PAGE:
There are many moving pieces to creating a garment from scratch. And the garment spec sheet plays a big role in making sure your design gets made right.
‘What is a garment spec sheet?”What’s the difference between a tech pack and a spec sheet?”What should I include in my spec sheet?’
I wrote this guide just for you!
Why am I qualified to write about this stuff? In my 15 years of experience in the fashion industry, I’ve journeyed from being an in-house designer, starting my own brand (yep!), to growing my freelance career to $100,000+. Now, with all the knowledge I’ve learned along the way, I want to help fashion designers (and PDs, TDs, etc.) like you make it in the industry.
A garment specification sheet, often referred to simply as a “spec sheet,” is a comprehensive document created by fashion designers (or technical designers) to provide detailed information about a clothing’s design, construction, and measurements.
It serves as a communication tool among everyone involved in the product development process, including the fashion designers, technical designers, pattern makers, sample makers, and manufacturers.
It’s easy to confuse the two, and some people think they’re the same thing. In reality, there are differences between tech packs and product spec sheets.
A tech pack, short for “technical package,” is a comprehensive document that serves as the master guide for producing a garment. It includes sheets of technical and design information necessary for manufacturers, pattern makers, and production teams to create the clothing item exactly as envisioned by the designer. A tech pack typically has several pages, including technical sketches, bill of materials (BOM), colorways, and the garment spec sheet.
A garment spec sheet is a dedicated sheet within the tech pack that is primarily focused on the detailed specifications of the garment like the measurements and construction details.
Basically, a spec sheet is a component of the tech pack. And if you want to learn more about tech packs, check out my handy Guide on Tech Packs.
To help you get started on spec-ing, download my FREE Tech Pack Template that also includes dedicated free garment spec sheet templates with pages for specs, tech sketches, BOM, colorways, and proto comments – basically, all you need to create a production ready tech pack!
A garment spec sheet can be the most detailed page in a tech pack, so it’s important to keep a checklist of all the components to include.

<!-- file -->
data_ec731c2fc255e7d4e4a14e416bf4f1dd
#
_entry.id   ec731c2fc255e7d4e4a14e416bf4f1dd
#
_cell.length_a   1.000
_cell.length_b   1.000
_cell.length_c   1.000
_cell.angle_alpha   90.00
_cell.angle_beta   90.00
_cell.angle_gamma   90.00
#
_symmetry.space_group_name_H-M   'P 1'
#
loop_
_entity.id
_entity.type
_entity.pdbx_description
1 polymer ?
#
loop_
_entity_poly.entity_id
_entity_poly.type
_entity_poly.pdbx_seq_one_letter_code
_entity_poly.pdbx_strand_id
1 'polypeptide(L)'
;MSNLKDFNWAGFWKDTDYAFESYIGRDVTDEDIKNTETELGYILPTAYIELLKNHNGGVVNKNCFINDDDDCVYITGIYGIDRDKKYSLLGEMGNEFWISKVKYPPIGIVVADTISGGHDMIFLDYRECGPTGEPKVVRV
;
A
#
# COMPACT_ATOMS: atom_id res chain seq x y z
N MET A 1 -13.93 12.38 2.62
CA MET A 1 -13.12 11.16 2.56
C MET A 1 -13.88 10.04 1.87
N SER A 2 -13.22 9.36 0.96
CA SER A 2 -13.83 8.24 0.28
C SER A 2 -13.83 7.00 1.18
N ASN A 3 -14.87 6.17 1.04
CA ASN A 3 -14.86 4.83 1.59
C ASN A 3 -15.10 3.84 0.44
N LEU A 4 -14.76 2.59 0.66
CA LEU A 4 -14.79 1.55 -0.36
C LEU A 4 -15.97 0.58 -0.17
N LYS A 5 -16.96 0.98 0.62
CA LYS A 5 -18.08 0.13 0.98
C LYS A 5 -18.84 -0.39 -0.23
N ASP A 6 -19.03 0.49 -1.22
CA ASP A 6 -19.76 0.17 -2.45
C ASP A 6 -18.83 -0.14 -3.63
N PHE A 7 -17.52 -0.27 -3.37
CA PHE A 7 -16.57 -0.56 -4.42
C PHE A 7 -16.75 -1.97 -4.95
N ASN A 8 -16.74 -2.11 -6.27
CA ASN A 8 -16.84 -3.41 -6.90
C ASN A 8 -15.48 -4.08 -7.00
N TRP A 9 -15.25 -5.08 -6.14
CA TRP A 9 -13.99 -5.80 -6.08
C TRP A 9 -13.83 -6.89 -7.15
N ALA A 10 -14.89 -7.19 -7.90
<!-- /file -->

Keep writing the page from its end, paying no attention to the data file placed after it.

Here’s a list of things you need to make sure to have on your spec sheet:
Using a mix of software tools is the way to go when creating garment spec sheets. Among the options available, my most recommended combo is Adobe Illustrator and spreadsheets (like Google Sheets or Microsoft Excel).
Adobe Illustrator is the BEST illustration application for fashion designers when drawing technical sketches and creating detailed garment spec callouts.
On the other hand, a spreadsheet is super handy when automating graded specs and creating tech packs as a whole.
If you want to dig more into tech pack software, you can hop over my Tech Pack Software Comparison Guide.
Getting your garment spec sheet right can make a world of a difference especially when working with outsourced manufacturers who are solely basing production on your documents.
Here are some tips to make sure you avoid bumps along the way:
An effective product spec sheet isn’t about packing in as much information as possible. Information overload can do more damage than good, especially when you’re working with manufacturers across the globe.
An effective garment spec sheet should be clear and concise. The more straightforward your descriptions are, the less room there is for misunderstandings.
Pro Tip: Regularly communicate with your sample makers and manufacturers. Oftentimes, they have their own set of fashion lingo, and it’s easier when you speak one language. (Like that one time I kept on using “garterized” when my factory said “elastic”.)
A picture really can speak a thousand words when it comes to garment design—sketches or photos of different views of your garment alongside detailed notes will give manufacturers clearer direction.
Pro Tip: While most might think that product specification sheets should be made completely from scratch, you can add reference photos of existing products if needed. This is a very common practice in the industry, and saves a ton of back and forth by being clear upfront. Some fashion brands even send out physical samples of references to make the process easier.
With so many details that need to be incorporated, it’s easy to get lost. So, before finalizing the product specification sheet, review it carefully. Ensure that all details are correct. Revise as needed to eliminate any inconsistencies.
If changes happen after sample evaluations (as they often do), make sure these adjustments get reflected in your spec sheets promptly – you don’t want old versions floating around causing confusion. Garment spec sheets are living and breathing documents that track a design through the entire development process. Keeping them updated will ensure everything comes out right in production.
Now that you’ve learned everything that needs to go in garment spec sheets, you can see how much attention to detail is required.
Double check your work, making sure all portions of the garment are accounted for, and pretty soon creating effective spec sheets will be a piece of cake!